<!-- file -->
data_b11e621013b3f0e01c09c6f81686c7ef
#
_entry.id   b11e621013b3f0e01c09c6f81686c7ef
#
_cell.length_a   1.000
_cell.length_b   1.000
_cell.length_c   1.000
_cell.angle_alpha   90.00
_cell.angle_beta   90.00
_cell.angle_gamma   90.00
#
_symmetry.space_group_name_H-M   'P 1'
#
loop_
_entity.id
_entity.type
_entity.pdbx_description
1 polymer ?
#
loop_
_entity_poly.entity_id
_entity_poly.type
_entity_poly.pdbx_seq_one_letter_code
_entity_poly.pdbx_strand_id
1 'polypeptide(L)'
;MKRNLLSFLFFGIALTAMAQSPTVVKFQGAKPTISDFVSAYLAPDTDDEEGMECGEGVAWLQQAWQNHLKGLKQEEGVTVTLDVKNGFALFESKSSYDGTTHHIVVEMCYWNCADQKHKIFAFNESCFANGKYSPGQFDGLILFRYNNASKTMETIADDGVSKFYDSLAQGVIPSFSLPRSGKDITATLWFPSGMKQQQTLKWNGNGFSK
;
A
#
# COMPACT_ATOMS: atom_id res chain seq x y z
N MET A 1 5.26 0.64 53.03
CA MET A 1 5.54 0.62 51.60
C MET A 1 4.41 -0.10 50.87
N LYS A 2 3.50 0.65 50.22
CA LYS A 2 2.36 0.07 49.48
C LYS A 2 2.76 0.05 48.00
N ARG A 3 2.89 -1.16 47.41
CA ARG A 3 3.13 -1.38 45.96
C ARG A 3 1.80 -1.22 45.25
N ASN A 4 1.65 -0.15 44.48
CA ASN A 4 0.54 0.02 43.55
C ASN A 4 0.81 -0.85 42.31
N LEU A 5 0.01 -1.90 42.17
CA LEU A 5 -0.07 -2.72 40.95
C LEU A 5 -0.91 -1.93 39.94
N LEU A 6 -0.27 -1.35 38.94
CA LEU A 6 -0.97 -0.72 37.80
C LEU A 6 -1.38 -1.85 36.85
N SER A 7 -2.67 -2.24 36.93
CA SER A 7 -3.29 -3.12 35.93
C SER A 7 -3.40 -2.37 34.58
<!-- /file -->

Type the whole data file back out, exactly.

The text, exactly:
data_b11e621013b3f0e01c09c6f81686c7ef
#
_entry.id   b11e621013b3f0e01c09c6f81686c7ef
#
_cell.length_a   1.000
_cell.length_b   1.000
_cell.length_c   1.000
_cell.angle_alpha   90.00
_cell.angle_beta   90.00
_cell.angle_gamma   90.00
#
_symmetry.space_group_name_H-M   'P 1'
#
loop_
_entity.id
_entity.type
_entity.pdbx_description
1 polymer ?
#
loop_
_entity_poly.entity_id
_entity_poly.type
_entity_poly.pdbx_seq_one_letter_code
_entity_poly.pdbx_strand_id
1 'polypeptide(L)'
;MKRNLLSFLFFGIALTAMAQSPTVVKFQGAKPTISDFVSAYLAPDTDDEEGMECGEGVAWLQQAWQNHLKGLKQEEGVTVTLDVKNGFALFESKSSYDGTTHHIVVEMCYWNCADQKHKIFAFNESCFANGKYSPGQFDGLILFRYNNASKTMETIADDGVSKFYDSLAQGVIPSFSLPRSGKDITATLWFPSGMKQQQTLKWNGNGFSK
;
A
#
# COMPACT_ATOMS: atom_id res chain seq x y z
N MET A 1 5.26 0.64 53.03
CA MET A 1 5.54 0.62 51.60
C MET A 1 4.41 -0.10 50.87
N LYS A 2 3.50 0.65 50.22
CA LYS A 2 2.36 0.07 49.48
C LYS A 2 2.76 0.05 48.00
N ARG A 3 2.89 -1.16 47.41
CA ARG A 3 3.13 -1.38 45.96
C ARG A 3 1.80 -1.22 45.25
N ASN A 4 1.65 -0.15 44.48
CA ASN A 4 0.54 0.02 43.55
C ASN A 4 0.81 -0.85 42.31
N LEU A 5 0.01 -1.90 42.17
CA LEU A 5 -0.07 -2.72 40.95
C LEU A 5 -0.91 -1.93 39.94
N LEU A 6 -0.27 -1.35 38.94
CA LEU A 6 -0.97 -0.72 37.80
C LEU A 6 -1.38 -1.85 36.85
N SER A 7 -2.67 -2.24 36.93
CA SER A 7 -3.29 -3.12 35.93
C SER A 7 -3.40 -2.37 34.58